Other approaches rely on using a deformed fastener that locks as a result of its deformation. As a result, torque applied to the fastener creates an axial load on the fastener and deforms the locking mechanism, and the axial preload load on the fastener is somewhat less than it would be in the absence of the locking mechanism. How much less will depend on the force required to deform the locking mechanism, and this amount may not readily be known or be repeatable with accuracy. Further, deformation may waken the fastener.
Still yet another approach uses a castellated nut, and cotter pin, with a complementary hole drilled through the threaded fastener after the nut has been set to the desired load. This, however, requires the fastener to be accessible, typically to a drill, and may be labour intensive requiring substantial skill. Further, clearance around the pin may allow play between the fastener and pin resulting in pin failure.
Another approach uses a lockwire passed through transverse holes in at least two threaded fasteners and twisted back on itself in a specific pattern. Again, lockwiring is labour intensive, time consuming and requires significant expertise in proper routing of the wires. Often the quality of lockwiring is unsatisfactory due to unintended variations in the taughtness of the twists and the tension on the lockwires. When wired incorrectly, a lockwire may actually advance or even initiate self loosening of the fasteners.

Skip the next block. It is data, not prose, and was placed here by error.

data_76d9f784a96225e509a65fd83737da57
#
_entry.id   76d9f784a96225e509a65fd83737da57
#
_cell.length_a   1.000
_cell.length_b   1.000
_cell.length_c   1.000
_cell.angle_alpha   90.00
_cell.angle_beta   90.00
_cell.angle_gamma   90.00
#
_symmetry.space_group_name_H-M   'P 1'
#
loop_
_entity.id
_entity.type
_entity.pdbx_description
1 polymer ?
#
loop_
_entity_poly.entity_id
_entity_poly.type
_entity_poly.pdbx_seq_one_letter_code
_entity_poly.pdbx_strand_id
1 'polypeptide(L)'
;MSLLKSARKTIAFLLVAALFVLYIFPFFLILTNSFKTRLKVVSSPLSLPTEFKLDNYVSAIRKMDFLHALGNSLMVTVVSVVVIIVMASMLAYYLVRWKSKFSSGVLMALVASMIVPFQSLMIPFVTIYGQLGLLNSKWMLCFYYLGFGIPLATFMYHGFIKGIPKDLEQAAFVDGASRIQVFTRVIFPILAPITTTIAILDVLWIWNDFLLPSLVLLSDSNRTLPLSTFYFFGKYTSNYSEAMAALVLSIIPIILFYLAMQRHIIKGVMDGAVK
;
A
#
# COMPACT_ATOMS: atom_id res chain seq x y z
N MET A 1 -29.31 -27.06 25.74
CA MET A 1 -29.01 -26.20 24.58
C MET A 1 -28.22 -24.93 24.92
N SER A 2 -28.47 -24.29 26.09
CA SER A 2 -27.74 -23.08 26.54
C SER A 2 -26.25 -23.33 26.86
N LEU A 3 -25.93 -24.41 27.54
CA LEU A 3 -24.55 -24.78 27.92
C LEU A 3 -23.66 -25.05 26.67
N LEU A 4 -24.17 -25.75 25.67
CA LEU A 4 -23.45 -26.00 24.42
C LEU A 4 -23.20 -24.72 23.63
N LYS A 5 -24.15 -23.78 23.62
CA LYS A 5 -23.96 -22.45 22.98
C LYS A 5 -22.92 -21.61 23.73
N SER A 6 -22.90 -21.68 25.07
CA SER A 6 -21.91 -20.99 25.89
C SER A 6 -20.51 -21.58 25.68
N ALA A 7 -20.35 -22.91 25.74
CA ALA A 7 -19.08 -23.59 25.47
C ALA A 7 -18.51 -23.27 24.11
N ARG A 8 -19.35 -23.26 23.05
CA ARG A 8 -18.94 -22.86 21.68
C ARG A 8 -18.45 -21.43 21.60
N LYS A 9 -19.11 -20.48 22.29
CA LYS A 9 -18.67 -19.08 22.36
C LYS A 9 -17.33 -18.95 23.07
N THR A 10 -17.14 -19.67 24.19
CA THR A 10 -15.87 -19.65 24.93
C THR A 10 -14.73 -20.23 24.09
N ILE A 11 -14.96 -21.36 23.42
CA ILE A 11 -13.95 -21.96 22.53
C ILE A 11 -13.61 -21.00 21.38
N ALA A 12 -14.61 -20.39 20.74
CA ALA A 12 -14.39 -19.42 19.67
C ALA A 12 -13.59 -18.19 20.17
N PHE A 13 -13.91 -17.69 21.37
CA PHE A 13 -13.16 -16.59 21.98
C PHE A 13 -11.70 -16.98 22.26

Still other approaches rely on specific fasteners that have locking heads that lock in a particular orientation. Such fasteners may be set to an initial specific pre-load, and then further tightened or loosened to move the head into its locking orientation. However, the resulting load used to achieve the locking orientation may not correspond to the desired pre-load.
Thus, there remains a need for a positive-locking fastener that achieve a desired axial preload.